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Based on original article by @RanakTrvedi Ph.D. | www.cancer.net

Long-distance caregivers are often secondary caregivers and play a more supporting role to the primary who either live near or with the care recipient. Since long-distance caregivers are not physically present, they are often unable to attend medical appointments or directly receive information regarding their loved one’s diagnosis. However, here are some important ways to make a positive impact over long distances.

 

Regular communication is a powerful way to offer emotional support.

Providing emotional support through regular communication, such as telephone calls and video chats, is important. This is especially important as cancer treatments can be prolonged, and the initial outpouring of assistance from your loved one’s wider social network can shrink over time.

Coordinate support from the patient’s social network.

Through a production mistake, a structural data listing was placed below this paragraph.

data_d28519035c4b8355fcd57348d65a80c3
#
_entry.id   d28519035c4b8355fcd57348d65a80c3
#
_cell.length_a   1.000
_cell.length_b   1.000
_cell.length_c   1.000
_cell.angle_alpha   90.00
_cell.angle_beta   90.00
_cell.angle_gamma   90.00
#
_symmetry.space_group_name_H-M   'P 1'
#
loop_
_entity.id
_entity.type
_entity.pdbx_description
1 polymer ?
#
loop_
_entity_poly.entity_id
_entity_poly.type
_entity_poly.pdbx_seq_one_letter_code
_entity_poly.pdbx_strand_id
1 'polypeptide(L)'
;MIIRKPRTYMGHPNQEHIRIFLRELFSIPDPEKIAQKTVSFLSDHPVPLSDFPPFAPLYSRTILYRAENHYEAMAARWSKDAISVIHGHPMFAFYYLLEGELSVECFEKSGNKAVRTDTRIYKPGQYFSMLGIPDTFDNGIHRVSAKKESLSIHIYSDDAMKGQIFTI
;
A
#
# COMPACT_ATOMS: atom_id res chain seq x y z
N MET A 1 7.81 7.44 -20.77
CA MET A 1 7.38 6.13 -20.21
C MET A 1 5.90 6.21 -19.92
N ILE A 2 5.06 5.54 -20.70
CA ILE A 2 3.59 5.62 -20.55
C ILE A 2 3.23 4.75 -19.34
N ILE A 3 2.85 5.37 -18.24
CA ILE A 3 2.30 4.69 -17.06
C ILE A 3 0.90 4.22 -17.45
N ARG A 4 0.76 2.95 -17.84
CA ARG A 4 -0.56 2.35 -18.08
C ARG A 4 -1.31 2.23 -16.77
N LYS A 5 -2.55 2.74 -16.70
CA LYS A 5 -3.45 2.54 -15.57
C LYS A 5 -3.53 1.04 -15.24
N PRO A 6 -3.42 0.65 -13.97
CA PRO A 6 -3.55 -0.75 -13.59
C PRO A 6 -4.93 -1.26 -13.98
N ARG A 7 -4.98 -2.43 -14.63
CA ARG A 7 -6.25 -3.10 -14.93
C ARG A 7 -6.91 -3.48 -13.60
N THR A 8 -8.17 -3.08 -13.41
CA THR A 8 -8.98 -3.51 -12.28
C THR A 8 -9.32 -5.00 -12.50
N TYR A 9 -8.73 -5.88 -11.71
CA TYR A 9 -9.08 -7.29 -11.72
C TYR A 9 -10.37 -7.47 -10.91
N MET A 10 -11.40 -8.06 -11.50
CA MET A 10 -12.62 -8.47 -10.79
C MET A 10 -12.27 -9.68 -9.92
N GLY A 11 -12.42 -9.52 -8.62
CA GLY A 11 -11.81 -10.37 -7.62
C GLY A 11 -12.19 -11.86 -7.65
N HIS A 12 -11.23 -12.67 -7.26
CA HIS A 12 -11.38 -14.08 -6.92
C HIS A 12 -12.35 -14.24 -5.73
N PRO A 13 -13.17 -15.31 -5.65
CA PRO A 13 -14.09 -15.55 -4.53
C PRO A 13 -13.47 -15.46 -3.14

During times of more urgent need, long-distance caregivers can coordinate with their loved one’s broader social network to arrange specific needs. This social network includes anyone in your loved one’s community who may want to offer support, including friends and neighbors.

Help with finding long-term or temporary in-home help.

It’s necessary for local caregivers to get a break from caregiving once in a while to maintain their own overall well-being. Long distance caregivers can help by finding and/or hiring home care services to help the local caregiver with their responsibilities and step in when a break is needed. This is often referred to as “respite care” and may even be covered by insurance or membership programs such as AARP.

Caregiving during a pandemic.

Caregivers may not be allowed to accompany their loved ones to appointments, and there are complicated rules around visiting patients. This can feel even more challenging when supporting a loved one who has a weakened immune system, as people with cancer so often are. Caregivers who live with the care recipient may hesitate to venture out for the same reason. Be aware that in that sense, COVID-19 has made many more people into long-distance caregivers and virtual appointments may play an increasing role in how support is provided.

Thank you again to cancer.net and @RanakTrvedi Ph.D. for this valuable content!